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Monday, 2 May 2016

A Missing Mission

   In my year-long exploration of the theme of Jubilee, I have been reminded over and over of the Jubilee-mission that Jesus declared during a synagogue service at the start of his ministry.  He opened the scroll to Isaiah and read:
"The Spirit of the Lord is upon me for he has anointed me to preach good news to the poor.  He has sent me to proclaim that the captives will be released, that the blind will see, that the oppressed will be set free, and that the time of the Lord's favor has come" (Luke 4:18).  
 He then made the controversial statement that this prophecy was fulfilled in their hearing.
   Jesus passed on this mission to his followers, but Christians have often been selective about which parts they would carry out.  Outreach to the poor has been well documented from the beginning of the church: food, clothing and shelter have been provided to the less fortunate in Jesus' name in every nation where there is a Christian presence.  This "good news" to the poor provides for material needs as well as spiritual needs.  The disadvantaged are often most receptive to hearing about God's love and rescue plan as their day-to-day existence leaves little room for hope.
   The reference to the blind being given their sight represents all the efforts to assist a wide variety of medical needs that exist in the world.  Medical breakthroughs allow surgeries to be performed that actually do restore the sight of those blinded by cataracts, that enables those with infections or birth abnormalities in their bones to be able to walk and move normally.  Technologies, such as wheel chairs, hearing aids, leg braces, eyeglasses and so many more are available to allow flourishing for those afflicted by particular physical problems.  Finally, medicines and vaccines can prevent and treat many diseases that would otherwise maim or kill their victims.  Christian ministry that involves hospitals and clinics for those who would otherwise be unable to access such help also started early and have expanded in impact as medical knowledge has advanced from many quarters.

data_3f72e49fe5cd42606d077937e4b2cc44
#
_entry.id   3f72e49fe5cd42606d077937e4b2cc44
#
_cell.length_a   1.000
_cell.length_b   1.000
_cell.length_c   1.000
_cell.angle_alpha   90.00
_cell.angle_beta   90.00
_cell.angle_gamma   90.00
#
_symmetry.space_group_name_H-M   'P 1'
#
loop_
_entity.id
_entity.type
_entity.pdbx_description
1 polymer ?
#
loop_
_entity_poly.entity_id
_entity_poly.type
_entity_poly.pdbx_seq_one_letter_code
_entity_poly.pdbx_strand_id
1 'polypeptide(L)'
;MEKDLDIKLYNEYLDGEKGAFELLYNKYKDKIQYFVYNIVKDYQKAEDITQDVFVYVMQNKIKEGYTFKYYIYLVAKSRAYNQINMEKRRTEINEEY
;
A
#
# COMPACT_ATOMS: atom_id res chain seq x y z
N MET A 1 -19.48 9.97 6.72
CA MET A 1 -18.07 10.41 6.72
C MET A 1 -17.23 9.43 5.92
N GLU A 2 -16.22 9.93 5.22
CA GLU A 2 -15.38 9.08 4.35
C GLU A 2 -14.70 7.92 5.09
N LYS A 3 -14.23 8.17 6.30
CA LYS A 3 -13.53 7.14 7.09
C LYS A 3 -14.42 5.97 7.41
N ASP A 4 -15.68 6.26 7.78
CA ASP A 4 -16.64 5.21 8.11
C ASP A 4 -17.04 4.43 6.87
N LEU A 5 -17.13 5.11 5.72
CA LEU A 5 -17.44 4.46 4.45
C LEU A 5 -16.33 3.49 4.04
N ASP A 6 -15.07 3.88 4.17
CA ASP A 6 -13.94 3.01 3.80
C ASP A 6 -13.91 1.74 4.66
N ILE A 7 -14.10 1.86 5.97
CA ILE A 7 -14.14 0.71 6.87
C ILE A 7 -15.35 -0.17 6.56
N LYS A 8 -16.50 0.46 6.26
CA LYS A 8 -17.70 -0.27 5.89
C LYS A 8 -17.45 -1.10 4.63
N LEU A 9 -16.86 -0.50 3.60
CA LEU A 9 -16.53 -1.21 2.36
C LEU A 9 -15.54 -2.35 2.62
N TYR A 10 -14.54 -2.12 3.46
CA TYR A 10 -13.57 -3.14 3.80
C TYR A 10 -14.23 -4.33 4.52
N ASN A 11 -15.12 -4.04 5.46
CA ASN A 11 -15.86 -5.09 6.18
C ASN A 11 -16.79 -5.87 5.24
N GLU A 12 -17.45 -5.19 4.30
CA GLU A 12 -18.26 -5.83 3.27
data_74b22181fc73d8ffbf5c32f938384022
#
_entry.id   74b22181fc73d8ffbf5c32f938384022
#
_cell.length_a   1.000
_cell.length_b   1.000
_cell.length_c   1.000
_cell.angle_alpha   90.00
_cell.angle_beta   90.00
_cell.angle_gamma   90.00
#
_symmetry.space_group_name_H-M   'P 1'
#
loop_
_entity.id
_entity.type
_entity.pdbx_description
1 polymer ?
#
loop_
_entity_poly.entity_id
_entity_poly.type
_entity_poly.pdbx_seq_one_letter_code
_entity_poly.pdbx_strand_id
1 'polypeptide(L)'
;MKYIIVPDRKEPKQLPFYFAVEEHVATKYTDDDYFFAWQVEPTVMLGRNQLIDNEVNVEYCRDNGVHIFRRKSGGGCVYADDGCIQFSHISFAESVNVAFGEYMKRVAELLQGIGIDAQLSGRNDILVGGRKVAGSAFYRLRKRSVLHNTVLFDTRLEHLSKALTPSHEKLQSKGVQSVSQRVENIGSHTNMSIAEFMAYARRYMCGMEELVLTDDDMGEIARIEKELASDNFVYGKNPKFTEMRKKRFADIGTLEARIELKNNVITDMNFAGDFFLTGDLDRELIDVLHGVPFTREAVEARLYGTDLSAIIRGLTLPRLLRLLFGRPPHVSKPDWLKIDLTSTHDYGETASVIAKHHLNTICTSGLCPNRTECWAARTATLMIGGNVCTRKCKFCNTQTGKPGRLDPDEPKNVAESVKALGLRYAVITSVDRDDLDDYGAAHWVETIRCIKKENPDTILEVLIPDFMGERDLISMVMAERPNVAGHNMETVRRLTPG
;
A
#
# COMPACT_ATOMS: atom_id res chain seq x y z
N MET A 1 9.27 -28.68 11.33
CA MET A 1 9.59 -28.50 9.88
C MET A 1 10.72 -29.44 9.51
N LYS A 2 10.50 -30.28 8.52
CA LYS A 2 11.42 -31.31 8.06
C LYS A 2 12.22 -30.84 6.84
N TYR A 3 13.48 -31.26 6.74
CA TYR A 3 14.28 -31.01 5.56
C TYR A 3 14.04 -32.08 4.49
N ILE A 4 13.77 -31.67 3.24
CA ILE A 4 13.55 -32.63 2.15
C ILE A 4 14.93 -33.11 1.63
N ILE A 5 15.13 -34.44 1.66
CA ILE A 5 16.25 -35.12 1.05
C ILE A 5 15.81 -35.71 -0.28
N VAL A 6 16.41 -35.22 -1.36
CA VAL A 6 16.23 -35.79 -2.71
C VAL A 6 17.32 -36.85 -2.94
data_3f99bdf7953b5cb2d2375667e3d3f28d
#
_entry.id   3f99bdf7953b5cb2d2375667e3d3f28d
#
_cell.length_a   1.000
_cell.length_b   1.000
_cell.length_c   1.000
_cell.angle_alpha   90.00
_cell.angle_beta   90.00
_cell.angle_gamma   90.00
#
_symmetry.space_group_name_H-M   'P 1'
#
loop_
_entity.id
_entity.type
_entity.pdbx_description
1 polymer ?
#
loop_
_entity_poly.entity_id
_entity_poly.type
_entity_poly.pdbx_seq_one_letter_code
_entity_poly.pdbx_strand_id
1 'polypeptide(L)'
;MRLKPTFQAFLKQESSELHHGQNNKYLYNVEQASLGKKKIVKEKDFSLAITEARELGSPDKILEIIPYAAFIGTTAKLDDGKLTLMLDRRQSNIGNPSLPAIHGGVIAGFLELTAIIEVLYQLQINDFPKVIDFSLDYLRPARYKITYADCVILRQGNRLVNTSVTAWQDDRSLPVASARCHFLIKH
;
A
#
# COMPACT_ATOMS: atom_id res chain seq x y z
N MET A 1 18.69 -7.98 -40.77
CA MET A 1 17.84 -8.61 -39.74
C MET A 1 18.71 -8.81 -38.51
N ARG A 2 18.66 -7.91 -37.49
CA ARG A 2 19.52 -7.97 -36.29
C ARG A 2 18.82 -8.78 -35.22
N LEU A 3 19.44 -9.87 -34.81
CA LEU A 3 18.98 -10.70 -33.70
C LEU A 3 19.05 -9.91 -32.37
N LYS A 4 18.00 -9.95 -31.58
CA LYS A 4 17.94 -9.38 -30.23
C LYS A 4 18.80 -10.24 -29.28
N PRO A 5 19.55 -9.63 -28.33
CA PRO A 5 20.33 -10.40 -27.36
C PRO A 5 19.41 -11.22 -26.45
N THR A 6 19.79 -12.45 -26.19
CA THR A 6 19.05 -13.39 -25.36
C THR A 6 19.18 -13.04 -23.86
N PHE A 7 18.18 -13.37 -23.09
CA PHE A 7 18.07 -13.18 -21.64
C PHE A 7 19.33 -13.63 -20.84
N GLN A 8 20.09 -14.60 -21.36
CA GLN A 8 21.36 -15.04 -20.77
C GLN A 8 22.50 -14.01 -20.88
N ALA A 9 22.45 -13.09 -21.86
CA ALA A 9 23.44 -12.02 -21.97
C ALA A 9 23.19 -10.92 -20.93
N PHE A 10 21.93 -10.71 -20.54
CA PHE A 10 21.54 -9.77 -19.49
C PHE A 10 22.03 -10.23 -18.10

Release to the captives and freedom for the oppressed was another part of the mission Jesus outlined, but this part has not been as consistently pursued by his followers.  We can point to movements where Christians have been at the forefront of opposing injustices, such as ending the African slave trade (led by William Wilberforce), the civil rights movement under Rev. Dr. Martin Luther King Jr., prison reform under John Howard and Elizabeth Fry and advocacy for the falsely imprisoned through Amnesty International.   These movements took an incredible amount of effort and perseverance to achieve gains on behalf of the marginalized--effort measured in decades rather than in months.
   Through reading Gary Haugen and Victor Boutros' book The Locust Effect, I have been convinced that good news for the poor and sight for the blind needs to be strategically accompanied by efforts to bring justice to captives and oppressed peoples.  I had been blind to it before but as I think about it I have known example of how injustices in developing nations undercut efforts to help the poor: